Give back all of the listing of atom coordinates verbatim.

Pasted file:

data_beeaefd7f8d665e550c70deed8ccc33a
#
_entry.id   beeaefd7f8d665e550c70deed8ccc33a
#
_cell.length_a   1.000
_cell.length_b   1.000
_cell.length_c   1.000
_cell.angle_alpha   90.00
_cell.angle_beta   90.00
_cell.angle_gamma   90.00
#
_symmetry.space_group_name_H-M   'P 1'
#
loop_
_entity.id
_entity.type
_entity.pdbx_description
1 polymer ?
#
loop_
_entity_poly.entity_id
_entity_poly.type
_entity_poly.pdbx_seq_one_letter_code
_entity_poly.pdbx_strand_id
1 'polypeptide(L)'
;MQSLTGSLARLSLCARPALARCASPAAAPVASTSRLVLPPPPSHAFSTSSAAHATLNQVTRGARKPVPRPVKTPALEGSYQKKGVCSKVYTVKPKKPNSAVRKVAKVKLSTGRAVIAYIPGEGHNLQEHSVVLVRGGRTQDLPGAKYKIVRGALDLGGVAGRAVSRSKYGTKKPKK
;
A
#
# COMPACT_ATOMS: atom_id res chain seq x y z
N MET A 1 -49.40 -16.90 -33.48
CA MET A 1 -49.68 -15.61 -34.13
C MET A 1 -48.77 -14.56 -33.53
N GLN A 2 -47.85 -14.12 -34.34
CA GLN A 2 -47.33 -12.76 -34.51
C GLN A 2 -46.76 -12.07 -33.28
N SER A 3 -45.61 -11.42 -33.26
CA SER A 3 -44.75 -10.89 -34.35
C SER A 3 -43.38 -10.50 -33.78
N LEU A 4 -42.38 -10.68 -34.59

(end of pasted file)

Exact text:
data_beeaefd7f8d665e550c70deed8ccc33a
#
_entry.id   beeaefd7f8d665e550c70deed8ccc33a
#
_cell.length_a   1.000
_cell.length_b   1.000
_cell.length_c   1.000
_cell.angle_alpha   90.00
_cell.angle_beta   90.00
_cell.angle_gamma   90.00
#
_symmetry.space_group_name_H-M   'P 1'
#
loop_
_entity.id
_entity.type
_entity.pdbx_description
1 polymer ?
#
loop_
_entity_poly.entity_id
_entity_poly.type
_entity_poly.pdbx_seq_one_letter_code
_entity_poly.pdbx_strand_id
1 'polypeptide(L)'
;MQSLTGSLARLSLCARPALARCASPAAAPVASTSRLVLPPPPSHAFSTSSAAHATLNQVTRGARKPVPRPVKTPALEGSYQKKGVCSKVYTVKPKKPNSAVRKVAKVKLSTGRAVIAYIPGEGHNLQEHSVVLVRGGRTQDLPGAKYKIVRGALDLGGVAGRAVSRSKYGTKKPKK
;
A
#
# COMPACT_ATOMS: atom_id res chain seq x y z
N MET A 1 -49.40 -16.90 -33.48
CA MET A 1 -49.68 -15.61 -34.13
C MET A 1 -48.77 -14.56 -33.53
N GLN A 2 -47.85 -14.12 -34.34
CA GLN A 2 -47.33 -12.76 -34.51
C GLN A 2 -46.76 -12.07 -33.28
N SER A 3 -45.61 -11.42 -33.26
CA SER A 3 -44.75 -10.89 -34.35
C SER A 3 -43.38 -10.50 -33.78
N LEU A 4 -42.38 -10.68 -34.59